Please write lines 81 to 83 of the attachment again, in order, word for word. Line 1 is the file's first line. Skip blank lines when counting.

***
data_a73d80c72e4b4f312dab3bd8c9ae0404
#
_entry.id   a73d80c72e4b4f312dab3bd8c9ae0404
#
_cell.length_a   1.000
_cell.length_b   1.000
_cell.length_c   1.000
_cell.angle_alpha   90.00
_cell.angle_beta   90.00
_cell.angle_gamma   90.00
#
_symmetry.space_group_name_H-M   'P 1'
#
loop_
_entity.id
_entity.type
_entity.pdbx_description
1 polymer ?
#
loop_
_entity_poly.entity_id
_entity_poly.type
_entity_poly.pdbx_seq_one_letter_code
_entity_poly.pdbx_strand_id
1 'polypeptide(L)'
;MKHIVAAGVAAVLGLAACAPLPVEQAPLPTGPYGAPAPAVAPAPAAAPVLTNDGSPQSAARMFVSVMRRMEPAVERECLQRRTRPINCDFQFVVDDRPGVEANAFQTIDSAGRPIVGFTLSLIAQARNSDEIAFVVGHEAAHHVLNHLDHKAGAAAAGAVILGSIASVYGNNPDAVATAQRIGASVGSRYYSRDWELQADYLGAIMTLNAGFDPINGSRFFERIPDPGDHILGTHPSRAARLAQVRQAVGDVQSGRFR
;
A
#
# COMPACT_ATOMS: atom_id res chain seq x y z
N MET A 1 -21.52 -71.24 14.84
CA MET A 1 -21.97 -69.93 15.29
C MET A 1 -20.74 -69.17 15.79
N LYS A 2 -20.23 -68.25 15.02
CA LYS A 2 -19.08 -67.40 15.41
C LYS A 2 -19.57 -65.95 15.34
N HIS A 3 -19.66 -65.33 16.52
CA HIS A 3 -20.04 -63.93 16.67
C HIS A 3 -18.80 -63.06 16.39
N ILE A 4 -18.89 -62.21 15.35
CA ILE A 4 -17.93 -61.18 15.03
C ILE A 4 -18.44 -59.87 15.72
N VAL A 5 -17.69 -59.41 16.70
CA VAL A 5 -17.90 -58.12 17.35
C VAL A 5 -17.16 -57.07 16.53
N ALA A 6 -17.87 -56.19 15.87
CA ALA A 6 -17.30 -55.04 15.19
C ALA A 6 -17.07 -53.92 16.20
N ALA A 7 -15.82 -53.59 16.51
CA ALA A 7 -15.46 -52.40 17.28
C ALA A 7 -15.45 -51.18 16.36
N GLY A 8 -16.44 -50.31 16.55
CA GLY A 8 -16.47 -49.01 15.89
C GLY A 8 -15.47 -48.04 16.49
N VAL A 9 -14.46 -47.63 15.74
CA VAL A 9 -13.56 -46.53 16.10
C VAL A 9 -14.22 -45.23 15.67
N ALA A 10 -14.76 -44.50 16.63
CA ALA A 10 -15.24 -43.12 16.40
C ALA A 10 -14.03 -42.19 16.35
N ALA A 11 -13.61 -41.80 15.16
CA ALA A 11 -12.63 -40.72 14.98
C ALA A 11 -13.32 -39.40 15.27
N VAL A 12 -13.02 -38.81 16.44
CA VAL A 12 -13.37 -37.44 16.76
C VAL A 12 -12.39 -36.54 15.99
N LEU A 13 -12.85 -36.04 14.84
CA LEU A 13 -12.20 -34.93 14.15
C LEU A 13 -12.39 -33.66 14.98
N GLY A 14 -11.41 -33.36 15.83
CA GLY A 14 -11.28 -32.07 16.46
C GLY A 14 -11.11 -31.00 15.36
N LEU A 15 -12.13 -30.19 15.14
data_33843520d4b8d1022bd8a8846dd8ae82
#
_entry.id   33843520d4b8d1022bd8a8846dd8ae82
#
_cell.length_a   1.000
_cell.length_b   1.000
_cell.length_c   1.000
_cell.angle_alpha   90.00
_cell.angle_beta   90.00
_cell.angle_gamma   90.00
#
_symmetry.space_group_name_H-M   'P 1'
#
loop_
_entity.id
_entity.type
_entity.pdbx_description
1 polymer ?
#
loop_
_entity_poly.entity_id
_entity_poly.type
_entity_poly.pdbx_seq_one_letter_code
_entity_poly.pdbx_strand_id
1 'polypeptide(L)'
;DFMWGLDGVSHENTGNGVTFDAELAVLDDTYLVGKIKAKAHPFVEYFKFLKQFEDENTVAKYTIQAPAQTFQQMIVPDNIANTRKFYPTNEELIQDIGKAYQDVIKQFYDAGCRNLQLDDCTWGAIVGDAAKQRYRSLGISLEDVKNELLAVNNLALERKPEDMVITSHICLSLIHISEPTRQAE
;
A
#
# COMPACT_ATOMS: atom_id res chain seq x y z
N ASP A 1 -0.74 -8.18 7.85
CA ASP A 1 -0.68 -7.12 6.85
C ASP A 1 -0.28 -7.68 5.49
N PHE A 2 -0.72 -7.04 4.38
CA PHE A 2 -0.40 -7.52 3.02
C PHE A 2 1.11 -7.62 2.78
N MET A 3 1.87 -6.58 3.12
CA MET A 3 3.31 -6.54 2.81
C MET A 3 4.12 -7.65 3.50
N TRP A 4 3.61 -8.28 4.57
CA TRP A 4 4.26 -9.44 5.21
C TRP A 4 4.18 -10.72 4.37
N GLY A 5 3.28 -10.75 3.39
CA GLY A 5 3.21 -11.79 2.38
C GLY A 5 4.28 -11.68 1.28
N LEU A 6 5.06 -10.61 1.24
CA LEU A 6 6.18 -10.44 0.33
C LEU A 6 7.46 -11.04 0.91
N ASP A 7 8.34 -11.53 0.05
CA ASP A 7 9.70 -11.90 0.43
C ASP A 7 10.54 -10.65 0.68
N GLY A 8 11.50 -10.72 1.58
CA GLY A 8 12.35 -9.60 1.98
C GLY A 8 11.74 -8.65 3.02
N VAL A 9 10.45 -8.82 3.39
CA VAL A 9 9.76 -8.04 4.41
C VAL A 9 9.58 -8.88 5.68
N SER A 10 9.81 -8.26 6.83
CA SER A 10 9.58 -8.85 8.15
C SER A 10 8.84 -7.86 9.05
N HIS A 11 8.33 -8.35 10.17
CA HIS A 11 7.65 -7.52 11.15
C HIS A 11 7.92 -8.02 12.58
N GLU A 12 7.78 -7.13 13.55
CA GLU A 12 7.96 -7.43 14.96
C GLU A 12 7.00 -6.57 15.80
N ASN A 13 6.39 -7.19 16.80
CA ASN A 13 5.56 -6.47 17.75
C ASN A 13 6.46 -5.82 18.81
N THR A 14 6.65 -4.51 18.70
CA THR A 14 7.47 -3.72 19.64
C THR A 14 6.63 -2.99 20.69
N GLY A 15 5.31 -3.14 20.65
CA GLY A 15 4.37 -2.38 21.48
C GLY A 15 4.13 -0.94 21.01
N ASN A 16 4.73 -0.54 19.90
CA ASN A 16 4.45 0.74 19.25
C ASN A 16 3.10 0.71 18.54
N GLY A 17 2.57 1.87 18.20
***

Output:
_cell.angle_alpha   90.00
_cell.angle_beta   90.00
_cell.angle_gamma   90.00